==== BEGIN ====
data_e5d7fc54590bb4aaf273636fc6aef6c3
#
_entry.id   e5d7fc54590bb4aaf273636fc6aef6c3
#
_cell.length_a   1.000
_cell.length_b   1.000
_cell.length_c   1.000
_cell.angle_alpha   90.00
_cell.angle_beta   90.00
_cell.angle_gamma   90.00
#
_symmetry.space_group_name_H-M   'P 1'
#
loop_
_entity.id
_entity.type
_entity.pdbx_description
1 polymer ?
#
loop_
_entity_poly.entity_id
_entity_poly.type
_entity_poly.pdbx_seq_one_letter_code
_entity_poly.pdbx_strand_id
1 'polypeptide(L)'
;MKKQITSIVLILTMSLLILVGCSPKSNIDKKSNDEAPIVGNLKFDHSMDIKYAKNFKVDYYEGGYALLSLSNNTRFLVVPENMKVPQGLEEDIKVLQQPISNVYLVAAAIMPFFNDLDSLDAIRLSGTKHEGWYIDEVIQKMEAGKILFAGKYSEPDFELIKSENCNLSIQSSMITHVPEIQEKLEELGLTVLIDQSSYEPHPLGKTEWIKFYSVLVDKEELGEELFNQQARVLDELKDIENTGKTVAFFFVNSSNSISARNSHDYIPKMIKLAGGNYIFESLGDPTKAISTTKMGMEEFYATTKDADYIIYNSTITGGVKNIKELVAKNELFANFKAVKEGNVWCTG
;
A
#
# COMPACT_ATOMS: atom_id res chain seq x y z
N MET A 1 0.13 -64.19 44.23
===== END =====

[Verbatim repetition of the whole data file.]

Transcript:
data_e5d7fc54590bb4aaf273636fc6aef6c3
#
_entry.id   e5d7fc54590bb4aaf273636fc6aef6c3
#
_cell.length_a   1.000
_cell.length_b   1.000
_cell.length_c   1.000
_cell.angle_alpha   90.00
_cell.angle_beta   90.00
_cell.angle_gamma   90.00
#
_symmetry.space_group_name_H-M   'P 1'
#
loop_
_entity.id
_entity.type
_entity.pdbx_description
1 polymer ?
#
loop_
_entity_poly.entity_id
_entity_poly.type
_entity_poly.pdbx_seq_one_letter_code
_entity_poly.pdbx_strand_id
1 'polypeptide(L)'
;MKKQITSIVLILTMSLLILVGCSPKSNIDKKSNDEAPIVGNLKFDHSMDIKYAKNFKVDYYEGGYALLSLSNNTRFLVVPENMKVPQGLEEDIKVLQQPISNVYLVAAAIMPFFNDLDSLDAIRLSGTKHEGWYIDEVIQKMEAGKILFAGKYSEPDFELIKSENCNLSIQSSMITHVPEIQEKLEELGLTVLIDQSSYEPHPLGKTEWIKFYSVLVDKEELGEELFNQQARVLDELKDIENTGKTVAFFFVNSSNSISARNSHDYIPKMIKLAGGNYIFESLGDPTKAISTTKMGMEEFYATTKDADYIIYNSTITGGVKNIKELVAKNELFANFKAVKEGNVWCTG
;
A
#
# COMPACT_ATOMS: atom_id res chain seq x y z
N MET A 1 0.13 -64.19 44.23